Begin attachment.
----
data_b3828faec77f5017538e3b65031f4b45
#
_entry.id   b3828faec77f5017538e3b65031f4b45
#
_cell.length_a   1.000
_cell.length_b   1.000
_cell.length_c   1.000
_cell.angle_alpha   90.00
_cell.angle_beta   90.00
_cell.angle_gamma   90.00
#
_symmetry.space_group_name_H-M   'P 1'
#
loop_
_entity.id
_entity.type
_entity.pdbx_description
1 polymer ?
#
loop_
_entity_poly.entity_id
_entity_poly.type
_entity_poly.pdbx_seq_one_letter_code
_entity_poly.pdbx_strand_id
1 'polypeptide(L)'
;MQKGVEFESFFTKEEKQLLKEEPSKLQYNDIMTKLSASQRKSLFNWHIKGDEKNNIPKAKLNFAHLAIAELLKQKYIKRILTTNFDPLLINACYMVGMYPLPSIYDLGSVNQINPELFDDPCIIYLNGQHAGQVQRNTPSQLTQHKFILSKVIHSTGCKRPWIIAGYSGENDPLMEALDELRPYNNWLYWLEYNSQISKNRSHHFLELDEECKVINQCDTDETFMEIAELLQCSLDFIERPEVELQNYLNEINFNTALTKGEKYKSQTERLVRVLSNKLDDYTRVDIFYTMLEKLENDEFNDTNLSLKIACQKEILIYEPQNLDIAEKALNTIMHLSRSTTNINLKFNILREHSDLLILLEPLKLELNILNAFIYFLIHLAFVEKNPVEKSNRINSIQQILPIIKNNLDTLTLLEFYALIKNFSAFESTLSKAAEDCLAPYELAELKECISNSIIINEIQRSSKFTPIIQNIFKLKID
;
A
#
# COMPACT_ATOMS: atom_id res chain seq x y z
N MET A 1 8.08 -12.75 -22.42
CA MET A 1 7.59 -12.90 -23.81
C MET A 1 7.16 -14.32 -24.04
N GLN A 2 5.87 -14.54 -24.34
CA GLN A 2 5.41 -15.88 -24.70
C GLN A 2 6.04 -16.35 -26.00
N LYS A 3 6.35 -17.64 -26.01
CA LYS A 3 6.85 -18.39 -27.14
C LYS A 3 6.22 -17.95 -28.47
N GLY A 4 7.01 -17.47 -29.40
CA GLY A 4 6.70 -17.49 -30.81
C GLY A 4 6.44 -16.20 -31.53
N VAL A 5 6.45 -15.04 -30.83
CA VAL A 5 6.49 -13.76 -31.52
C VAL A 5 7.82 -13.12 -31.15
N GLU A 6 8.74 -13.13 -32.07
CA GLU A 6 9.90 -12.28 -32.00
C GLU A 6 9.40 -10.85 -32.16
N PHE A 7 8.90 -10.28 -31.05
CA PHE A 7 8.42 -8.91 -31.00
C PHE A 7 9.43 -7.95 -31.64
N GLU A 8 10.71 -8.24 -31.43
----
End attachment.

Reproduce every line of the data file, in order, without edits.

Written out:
data_b3828faec77f5017538e3b65031f4b45
#
_entry.id   b3828faec77f5017538e3b65031f4b45
#
_cell.length_a   1.000
_cell.length_b   1.000
_cell.length_c   1.000
_cell.angle_alpha   90.00
_cell.angle_beta   90.00
_cell.angle_gamma   90.00
#
_symmetry.space_group_name_H-M   'P 1'
#
loop_
_entity.id
_entity.type
_entity.pdbx_description
1 polymer ?
#
loop_
_entity_poly.entity_id
_entity_poly.type
_entity_poly.pdbx_seq_one_letter_code
_entity_poly.pdbx_strand_id
1 'polypeptide(L)'
;MQKGVEFESFFTKEEKQLLKEEPSKLQYNDIMTKLSASQRKSLFNWHIKGDEKNNIPKAKLNFAHLAIAELLKQKYIKRILTTNFDPLLINACYMVGMYPLPSIYDLGSVNQINPELFDDPCIIYLNGQHAGQVQRNTPSQLTQHKFILSKVIHSTGCKRPWIIAGYSGENDPLMEALDELRPYNNWLYWLEYNSQISKNRSHHFLELDEECKVINQCDTDETFMEIAELLQCSLDFIERPEVELQNYLNEINFNTALTKGEKYKSQTERLVRVLSNKLDDYTRVDIFYTMLEKLENDEFNDTNLSLKIACQKEILIYEPQNLDIAEKALNTIMHLSRSTTNINLKFNILREHSDLLILLEPLKLELNILNAFIYFLIHLAFVEKNPVEKSNRINSIQQILPIIKNNLDTLTLLEFYALIKNFSAFESTLSKAAEDCLAPYELAELKECISNSIIINEIQRSSKFTPIIQNIFKLKID
;
A
#
# COMPACT_ATOMS: atom_id res chain seq x y z
N MET A 1 8.08 -12.75 -22.42
CA MET A 1 7.59 -12.90 -23.81
C MET A 1 7.16 -14.32 -24.04
N GLN A 2 5.87 -14.54 -24.34
CA GLN A 2 5.41 -15.88 -24.70
C GLN A 2 6.04 -16.35 -26.00
N LYS A 3 6.35 -17.64 -26.01
CA LYS A 3 6.85 -18.39 -27.14
C LYS A 3 6.22 -17.95 -28.47
N GLY A 4 7.01 -17.47 -29.40
CA GLY A 4 6.70 -17.49 -30.81
C GLY A 4 6.44 -16.20 -31.53
N VAL A 5 6.45 -15.04 -30.83
CA VAL A 5 6.49 -13.76 -31.52
C VAL A 5 7.82 -13.12 -31.15
N GLU A 6 8.74 -13.13 -32.07
CA GLU A 6 9.90 -12.28 -32.00
C GLU A 6 9.40 -10.85 -32.16
N PHE A 7 8.90 -10.28 -31.05
CA PHE A 7 8.42 -8.91 -31.00
C PHE A 7 9.43 -7.95 -31.64
N GLU A 8 10.71 -8.24 -31.43